For more information, contact: Holly Givens (413) 774-7511, Sue McGovern (781) 648-7157
WASHINGTON, D.C. - Monday, October 21, 2002 "Today's implementation of national organic standards heralds an unprecedented era for the environment and public health, and validates over a decade of work to generate mandatory stringent federal rules for organic production," said Katherine DiMatteo, Executive Director of the Organic Trade Association, the business association of the organic industry in North America.
"Organic farmers are the ones who truly keep 'organic' growing," she said. "There are thousands of certified organic farmers out there who, through their own ingenuity, have found creative ways to build healthy soil without the use of toxic and persistent pesticides and fertilizers. These farmers all remind us, first and foremost, that without healthy land, there will be no healthy people."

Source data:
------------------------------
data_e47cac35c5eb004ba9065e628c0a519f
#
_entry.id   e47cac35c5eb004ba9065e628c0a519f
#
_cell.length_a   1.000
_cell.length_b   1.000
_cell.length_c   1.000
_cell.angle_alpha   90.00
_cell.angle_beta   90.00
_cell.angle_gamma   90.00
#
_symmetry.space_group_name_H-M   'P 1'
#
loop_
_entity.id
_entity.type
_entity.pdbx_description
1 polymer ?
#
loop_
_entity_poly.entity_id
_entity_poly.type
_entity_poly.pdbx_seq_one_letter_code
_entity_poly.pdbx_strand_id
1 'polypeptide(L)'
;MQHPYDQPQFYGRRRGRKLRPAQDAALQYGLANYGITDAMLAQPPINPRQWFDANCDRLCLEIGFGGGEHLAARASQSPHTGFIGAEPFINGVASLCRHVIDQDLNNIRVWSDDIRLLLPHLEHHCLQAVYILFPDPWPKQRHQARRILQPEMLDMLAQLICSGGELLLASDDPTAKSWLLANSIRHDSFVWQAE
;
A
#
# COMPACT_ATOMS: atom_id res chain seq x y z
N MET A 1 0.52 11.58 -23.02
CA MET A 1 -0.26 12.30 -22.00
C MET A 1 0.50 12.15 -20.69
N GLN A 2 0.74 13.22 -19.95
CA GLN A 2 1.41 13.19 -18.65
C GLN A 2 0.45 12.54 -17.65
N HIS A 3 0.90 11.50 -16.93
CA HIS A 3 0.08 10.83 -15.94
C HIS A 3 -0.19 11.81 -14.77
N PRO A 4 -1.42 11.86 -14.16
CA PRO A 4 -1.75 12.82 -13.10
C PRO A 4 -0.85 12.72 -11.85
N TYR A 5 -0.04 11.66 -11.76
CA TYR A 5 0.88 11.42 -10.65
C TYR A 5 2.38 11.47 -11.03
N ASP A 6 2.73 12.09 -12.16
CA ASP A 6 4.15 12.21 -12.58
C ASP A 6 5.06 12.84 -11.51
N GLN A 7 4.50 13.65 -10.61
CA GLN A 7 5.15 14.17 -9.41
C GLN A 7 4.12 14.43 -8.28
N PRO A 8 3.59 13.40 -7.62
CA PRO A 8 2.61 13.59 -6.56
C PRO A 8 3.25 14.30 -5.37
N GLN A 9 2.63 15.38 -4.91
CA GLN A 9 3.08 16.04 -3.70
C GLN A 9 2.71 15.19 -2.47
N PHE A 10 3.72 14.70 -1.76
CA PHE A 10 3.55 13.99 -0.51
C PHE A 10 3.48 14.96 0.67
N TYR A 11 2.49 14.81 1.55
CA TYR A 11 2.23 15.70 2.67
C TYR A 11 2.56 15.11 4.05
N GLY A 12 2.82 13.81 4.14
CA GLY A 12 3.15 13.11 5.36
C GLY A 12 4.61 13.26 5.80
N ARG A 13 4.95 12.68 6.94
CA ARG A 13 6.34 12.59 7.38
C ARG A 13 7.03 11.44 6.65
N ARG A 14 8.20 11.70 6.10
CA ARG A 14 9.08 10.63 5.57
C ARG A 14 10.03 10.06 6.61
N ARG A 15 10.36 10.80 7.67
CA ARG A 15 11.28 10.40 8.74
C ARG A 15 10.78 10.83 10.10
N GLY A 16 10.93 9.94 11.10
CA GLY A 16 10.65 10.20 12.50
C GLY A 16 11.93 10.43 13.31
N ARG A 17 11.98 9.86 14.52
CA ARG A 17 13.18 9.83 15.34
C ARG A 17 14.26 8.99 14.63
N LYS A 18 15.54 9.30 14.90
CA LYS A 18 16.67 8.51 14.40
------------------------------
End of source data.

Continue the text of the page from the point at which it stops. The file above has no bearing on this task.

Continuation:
DiMatteo, a grandmother, noted that children's developing bodies are especially vulnerable, and that choosing organic products is an easy way to protect future generations. "Like using a seat belt or bicycle helmet, choosing organic products is a simple way to reduce exposure to the potential for harm caused by the use of toxic and persistent pesticides and fertilizers," she said. In raising organic crops and livestock, organic farmers are also prohibited from using genetically engineered organisms, sewage sludge, synthetic growth hormones, or irradiation.
"The challenge of the organic industry will be to continue informing the public about how organic agriculture and products improve our environment, our lives and the lives of future generations," DiMatteo said. To meet this need, the Organic Trade Association has founded the Center for Organic Education and Promotion, a new non-profit organization that will fund research and provide the public with on-going education about the benefits of organic agriculture and products.
"I look forward to the day when increased knowledge about the connections between the health of the land and the health of the people leads to additional support for organic farmers," she concluded.
October 21, 2002
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